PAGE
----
On the highway, the i4 eDrive40 might not have the same raw power as the M50, but when put into Sport mode, it is a delight to drive on winding roads. It is possible to have oversteer with a rear-wheel-drive configuration, particularly if the traction control system has been disabled. The steering is precise and well-focused, and the suspension smooths out the majority of the road irregularities. Although the weight of the battery pack becomes noticeable when really pushing the vehicle into corners, the BMW engineers have done an outstanding job of limiting the influence that it has on the vehicle’s handling.


The ride in regular mode is more composed both on the highway and in the city, making it acceptable for driving in normal conditions on a daily basis. Although it is not quite as smooth as what is offered on the , it does serve to bring to the attention of the driver the fact that this is a high-end luxury sports sedan.

The acceleration noises were produced by Hans Zimmer, and I really enjoy them. It sounds like a combination of a spaceship and a low-end-heavy V8 engine, almost as if ET’s parents had picked him up in a BMW M8. If drivers would like not to be bombarded with phony motor noises, they have the option to turn it off and enjoy the peace and quiet that can only be obtained from an electric vehicle.

Most of the time, braking is a hit. Even after a number of stops at high speeds, the i4’s brakes never became less effective when operating in the standard recuperative braking mode. The feel of the brakes is consistent, and there is none of the feedback wackiness that I experienced in the Mercedes EQS. It provides consistent feedback throughout the duration that your foot is on the pedal. While slowing down, the system is able to recuperate up to 116 kW of power and send it back to the battery, which contributes to the vehicle’s range of more than 300 miles.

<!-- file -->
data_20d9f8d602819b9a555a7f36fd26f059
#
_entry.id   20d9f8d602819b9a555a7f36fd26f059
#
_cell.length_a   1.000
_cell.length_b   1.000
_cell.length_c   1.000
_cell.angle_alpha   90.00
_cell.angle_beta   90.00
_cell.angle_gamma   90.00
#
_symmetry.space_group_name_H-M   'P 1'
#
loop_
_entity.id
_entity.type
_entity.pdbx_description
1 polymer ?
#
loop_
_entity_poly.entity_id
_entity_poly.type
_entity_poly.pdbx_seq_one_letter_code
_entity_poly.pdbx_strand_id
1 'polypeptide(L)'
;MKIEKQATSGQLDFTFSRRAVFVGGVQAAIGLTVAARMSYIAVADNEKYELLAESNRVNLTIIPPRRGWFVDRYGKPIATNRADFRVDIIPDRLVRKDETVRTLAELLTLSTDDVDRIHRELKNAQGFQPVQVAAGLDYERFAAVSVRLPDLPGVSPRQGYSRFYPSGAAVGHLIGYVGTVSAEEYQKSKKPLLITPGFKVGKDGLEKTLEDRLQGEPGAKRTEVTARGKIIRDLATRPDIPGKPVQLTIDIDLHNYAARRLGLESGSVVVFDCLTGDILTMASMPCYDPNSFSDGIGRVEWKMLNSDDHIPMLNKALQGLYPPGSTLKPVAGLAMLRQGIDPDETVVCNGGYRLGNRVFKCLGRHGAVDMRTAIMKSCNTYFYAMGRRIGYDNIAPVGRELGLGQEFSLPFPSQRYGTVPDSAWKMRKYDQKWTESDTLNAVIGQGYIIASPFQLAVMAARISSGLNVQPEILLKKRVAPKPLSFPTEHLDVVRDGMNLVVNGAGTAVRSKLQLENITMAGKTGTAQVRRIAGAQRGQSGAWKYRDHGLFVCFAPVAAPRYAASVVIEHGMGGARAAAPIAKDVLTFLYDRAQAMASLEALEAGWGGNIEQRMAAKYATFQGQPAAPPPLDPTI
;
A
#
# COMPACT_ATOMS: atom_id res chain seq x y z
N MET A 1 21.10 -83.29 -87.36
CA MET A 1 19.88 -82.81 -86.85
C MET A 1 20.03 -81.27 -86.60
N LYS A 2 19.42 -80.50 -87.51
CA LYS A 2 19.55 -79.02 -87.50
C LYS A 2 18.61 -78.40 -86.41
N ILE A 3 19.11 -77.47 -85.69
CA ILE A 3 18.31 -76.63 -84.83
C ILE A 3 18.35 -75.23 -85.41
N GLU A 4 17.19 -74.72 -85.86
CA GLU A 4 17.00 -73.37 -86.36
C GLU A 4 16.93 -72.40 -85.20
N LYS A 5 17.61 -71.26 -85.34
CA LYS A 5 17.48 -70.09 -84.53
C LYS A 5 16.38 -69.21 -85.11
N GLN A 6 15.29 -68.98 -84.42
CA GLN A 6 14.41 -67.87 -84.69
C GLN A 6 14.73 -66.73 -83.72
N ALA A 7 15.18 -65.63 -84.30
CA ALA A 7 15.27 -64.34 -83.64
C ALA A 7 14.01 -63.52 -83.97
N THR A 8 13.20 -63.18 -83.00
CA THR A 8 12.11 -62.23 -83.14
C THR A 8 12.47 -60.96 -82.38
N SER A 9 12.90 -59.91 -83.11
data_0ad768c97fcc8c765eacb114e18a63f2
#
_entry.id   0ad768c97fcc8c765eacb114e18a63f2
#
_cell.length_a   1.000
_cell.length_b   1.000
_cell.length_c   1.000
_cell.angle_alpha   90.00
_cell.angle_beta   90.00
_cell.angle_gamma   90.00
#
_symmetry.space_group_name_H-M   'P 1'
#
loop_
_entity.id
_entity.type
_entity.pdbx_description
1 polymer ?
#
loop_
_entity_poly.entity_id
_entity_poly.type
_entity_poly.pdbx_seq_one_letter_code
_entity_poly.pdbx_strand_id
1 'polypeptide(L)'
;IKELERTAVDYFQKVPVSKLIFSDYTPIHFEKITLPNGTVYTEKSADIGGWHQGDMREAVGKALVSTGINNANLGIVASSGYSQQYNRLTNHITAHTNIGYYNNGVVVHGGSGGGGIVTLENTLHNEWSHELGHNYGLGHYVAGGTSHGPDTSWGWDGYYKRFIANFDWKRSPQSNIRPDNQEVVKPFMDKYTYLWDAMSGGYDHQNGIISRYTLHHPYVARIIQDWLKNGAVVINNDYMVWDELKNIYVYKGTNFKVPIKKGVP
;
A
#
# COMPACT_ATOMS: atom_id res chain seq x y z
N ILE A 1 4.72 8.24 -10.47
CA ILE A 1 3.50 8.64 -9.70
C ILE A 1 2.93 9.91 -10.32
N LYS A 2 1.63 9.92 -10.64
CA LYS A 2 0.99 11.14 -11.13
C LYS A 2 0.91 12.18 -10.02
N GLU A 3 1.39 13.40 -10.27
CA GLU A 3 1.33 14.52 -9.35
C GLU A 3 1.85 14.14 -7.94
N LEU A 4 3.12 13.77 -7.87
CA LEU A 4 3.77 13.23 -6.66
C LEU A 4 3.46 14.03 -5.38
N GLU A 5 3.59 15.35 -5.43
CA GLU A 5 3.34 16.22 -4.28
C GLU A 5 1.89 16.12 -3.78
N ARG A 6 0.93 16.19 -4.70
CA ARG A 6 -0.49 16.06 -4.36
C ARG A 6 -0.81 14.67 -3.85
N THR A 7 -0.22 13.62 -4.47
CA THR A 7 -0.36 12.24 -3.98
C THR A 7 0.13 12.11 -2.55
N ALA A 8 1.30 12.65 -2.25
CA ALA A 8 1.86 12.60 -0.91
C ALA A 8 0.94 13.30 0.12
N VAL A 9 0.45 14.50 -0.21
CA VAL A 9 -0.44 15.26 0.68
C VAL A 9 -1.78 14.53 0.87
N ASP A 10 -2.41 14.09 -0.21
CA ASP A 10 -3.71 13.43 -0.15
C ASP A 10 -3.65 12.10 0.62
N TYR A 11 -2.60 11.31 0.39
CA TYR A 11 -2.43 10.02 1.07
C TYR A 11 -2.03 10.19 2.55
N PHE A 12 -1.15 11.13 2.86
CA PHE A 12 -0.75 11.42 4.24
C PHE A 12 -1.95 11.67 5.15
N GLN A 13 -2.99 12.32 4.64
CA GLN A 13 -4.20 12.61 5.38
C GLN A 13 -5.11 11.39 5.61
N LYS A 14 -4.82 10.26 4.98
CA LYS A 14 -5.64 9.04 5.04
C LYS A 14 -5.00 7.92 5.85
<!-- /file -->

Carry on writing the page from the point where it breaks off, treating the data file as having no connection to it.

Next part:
The part called “Adaptive Energy Recuperation” is where things start to get strange. BMW has devised a new mechanism that operates in addition to the conventional degrees of recuperative braking. It functions in a manner quite similar to that of adaptive cruise control in the sense that it decides the amount of recuperative braking to apply based on the conditions of the road.

When you are the only vehicle on the road, the recuperative braking system should be adjusted to a setting that is somewhere between light and medium. In the event that you are following another vehicle, the rate at which you recover accelerates. Additionally, navigation data is used by the system to modify the brakes in such a way that tighter turns result in more recovery. In principle, it looks like a good approach to make adjustments to the regenerative braking system on the fly that are appropriate for a wide variety of situations. In point of fact, I discovered that it lacked predictability.

Although it would always increase the amount of braking power behind vehicles, there were times when it would do so while rounding a bend in a congested residential neighborhood where there was a vehicle parked beside the road. When driving on routes with a lot of twists and turns, it was also difficult to estimate how much braking would be necessary. After a few of days, I changed over to regenerative braking on a regular basis.


It’s possible that this will turn out to be a fantastic system in the not-too-distant future as the software improves, but for the time being, all it did was give drivers a feeling of unease behind the wheel, which was never truly threatening but was largely just bothersome.